Once again Houzz.com put together an excellent piece on the art of microliving. Incorporating these architectural guidelines into your small home will ensure a livable design without compromise. Read the article on Houzz.
Here are some examples of how New Avenue has embraced these tips.
• Maximize loft space. With 3 to 4 feet of head clearance a loft is a powerful way to meet your storage needs. Many of our current projects have lofts that serve as guest bedrooms, offices or just attractive attics with custom shelving.
• Carve out extra space with built-ins. Custom cabinetry is a crucial part of small home living. We are always thinking about recessed storage nooks, especially in bathrooms, kitchens and living areas. It’s important to have a place for everything so you can leave the floor clear of clutter.
• Create “moments” of spaciousness. This is my favorite. Designing “great rooms” with vaulted ceilings as entrance ways to smaller rooms, creates a flow to the home and makes the smaller spaces feel cozy instead of cramped.
• Use curtains for more than windows. Curtains are excellent for studio spaces and can effectively divide room spaces into different functions. Unlike interior walls, curtains will not reduce your useable floor area.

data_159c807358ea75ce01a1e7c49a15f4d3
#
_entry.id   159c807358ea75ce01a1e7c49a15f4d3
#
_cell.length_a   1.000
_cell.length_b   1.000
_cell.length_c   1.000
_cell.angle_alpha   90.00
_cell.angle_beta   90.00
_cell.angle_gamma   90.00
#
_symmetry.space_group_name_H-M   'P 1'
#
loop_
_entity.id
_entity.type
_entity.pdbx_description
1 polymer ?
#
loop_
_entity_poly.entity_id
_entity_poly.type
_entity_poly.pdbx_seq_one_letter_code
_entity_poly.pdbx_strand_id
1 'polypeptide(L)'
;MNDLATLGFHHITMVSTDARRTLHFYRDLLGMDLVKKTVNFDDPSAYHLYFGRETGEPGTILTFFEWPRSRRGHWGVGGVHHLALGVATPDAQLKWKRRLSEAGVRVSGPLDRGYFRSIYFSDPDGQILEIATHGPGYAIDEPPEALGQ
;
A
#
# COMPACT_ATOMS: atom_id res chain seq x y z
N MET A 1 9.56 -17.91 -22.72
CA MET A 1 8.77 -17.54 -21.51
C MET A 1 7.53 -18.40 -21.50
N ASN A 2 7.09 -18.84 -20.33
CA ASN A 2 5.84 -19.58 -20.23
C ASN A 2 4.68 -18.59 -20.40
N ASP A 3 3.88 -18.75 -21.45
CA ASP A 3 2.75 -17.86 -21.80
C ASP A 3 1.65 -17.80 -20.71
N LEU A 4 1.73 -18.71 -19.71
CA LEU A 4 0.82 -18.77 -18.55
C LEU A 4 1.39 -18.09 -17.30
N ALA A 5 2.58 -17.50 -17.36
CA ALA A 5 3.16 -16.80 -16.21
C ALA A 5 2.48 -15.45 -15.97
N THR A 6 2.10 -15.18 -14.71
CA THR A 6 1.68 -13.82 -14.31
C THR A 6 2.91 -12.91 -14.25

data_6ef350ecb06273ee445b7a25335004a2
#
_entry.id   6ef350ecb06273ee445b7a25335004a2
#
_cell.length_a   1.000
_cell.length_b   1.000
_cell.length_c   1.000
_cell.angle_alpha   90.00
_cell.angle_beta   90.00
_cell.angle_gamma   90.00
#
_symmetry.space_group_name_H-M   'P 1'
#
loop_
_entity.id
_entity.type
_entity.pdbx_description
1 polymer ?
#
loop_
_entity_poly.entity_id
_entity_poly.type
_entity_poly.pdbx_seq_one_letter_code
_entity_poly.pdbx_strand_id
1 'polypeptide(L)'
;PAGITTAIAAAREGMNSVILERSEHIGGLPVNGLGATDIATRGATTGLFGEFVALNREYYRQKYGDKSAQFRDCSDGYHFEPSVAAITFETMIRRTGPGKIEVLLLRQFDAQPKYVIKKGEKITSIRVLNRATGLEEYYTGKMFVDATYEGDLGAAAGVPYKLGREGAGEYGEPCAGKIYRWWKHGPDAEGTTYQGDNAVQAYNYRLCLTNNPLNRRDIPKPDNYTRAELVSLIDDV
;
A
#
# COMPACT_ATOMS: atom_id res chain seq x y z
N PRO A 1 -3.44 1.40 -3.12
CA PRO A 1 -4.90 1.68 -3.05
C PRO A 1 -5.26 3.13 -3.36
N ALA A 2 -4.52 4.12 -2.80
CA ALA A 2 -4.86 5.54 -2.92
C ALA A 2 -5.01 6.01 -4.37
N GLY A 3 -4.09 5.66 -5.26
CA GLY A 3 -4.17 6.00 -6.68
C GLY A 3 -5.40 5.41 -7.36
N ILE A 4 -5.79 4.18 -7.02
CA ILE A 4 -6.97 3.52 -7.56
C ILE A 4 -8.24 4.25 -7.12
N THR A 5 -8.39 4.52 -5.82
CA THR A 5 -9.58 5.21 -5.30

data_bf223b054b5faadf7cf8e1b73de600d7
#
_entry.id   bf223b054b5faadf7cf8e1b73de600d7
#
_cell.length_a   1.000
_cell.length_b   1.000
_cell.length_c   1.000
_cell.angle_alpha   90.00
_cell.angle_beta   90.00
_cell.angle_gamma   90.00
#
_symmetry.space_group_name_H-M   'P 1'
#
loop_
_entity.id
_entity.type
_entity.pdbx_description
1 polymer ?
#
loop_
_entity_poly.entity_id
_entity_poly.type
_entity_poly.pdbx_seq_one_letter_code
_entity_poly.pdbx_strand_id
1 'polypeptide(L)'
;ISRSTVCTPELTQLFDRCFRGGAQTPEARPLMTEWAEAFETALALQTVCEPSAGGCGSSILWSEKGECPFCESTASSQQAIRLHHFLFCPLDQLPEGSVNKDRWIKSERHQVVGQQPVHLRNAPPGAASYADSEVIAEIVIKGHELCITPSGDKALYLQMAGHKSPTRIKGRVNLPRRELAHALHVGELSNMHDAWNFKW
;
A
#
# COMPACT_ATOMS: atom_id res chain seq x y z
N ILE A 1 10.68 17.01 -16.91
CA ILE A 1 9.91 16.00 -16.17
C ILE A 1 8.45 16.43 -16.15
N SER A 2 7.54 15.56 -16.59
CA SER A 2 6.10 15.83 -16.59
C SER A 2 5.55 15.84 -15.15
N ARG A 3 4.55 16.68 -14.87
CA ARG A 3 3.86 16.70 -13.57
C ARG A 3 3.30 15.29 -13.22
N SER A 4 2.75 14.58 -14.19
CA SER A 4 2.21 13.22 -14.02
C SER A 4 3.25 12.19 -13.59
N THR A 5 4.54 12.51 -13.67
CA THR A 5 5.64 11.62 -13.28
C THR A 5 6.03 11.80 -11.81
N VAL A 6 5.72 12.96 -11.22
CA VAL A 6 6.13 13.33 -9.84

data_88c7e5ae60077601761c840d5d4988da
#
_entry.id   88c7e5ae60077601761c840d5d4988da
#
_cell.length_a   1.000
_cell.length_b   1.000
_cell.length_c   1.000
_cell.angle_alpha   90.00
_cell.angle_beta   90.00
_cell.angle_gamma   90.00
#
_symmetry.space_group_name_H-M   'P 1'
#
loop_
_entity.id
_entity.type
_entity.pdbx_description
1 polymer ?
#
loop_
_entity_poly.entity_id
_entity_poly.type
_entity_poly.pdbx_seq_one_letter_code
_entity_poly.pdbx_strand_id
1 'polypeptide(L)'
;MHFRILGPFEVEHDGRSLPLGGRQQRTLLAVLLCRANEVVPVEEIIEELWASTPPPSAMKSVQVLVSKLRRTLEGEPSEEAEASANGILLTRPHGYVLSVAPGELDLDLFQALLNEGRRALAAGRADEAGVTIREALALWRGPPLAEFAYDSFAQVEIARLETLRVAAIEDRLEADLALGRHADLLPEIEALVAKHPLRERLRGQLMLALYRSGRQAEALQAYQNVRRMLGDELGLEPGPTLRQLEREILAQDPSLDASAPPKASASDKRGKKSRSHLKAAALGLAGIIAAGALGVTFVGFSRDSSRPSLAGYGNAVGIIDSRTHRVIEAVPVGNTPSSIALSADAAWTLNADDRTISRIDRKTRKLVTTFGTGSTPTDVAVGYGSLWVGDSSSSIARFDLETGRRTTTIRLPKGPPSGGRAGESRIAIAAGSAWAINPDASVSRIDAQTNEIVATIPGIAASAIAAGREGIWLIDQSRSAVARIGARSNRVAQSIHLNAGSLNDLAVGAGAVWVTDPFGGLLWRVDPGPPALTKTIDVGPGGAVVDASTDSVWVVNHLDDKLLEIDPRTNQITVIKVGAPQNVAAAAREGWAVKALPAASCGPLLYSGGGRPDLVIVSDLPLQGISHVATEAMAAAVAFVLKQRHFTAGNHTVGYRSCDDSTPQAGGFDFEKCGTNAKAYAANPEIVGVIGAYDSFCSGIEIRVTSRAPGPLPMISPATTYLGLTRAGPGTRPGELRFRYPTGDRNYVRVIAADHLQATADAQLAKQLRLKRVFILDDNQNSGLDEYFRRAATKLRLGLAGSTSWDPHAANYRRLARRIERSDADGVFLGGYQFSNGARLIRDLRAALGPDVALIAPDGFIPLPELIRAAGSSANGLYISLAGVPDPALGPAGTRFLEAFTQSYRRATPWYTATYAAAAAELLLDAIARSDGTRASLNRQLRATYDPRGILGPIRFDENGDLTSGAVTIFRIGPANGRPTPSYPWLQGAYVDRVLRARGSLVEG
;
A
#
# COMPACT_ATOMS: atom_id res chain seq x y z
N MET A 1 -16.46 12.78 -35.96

• Use ceiling height to create zones. Creating horizontal transitions at loft levels makes the great spaces feel grand and not too tall and narrow like an elevator shaft. Exposed framing, wainscoting, surrounds and crown molding are great techniques for accenting.
• Count outdoor space as an extension of your home. Designing seamless transitions between interior and exterior spaces will dramatically increase the perceived square footage of your home. Small home living doesn’t mean you have to give up dinner parties!
• Open up to one-room living. We shoot for 100% useable space in our designs and having all rooms connect to the main living space is a key part of the equation. Hallways are taboo.
• Build in creative architectural details. Incorporating space saving details that look great and are consistent with your architectural style will tie the project together. You can hide a washer/dryer, TV, or cutting board within custom cabinetry or under the stairs to increase your home’s utility. You have to think about using the volume of your home, not just the floor space.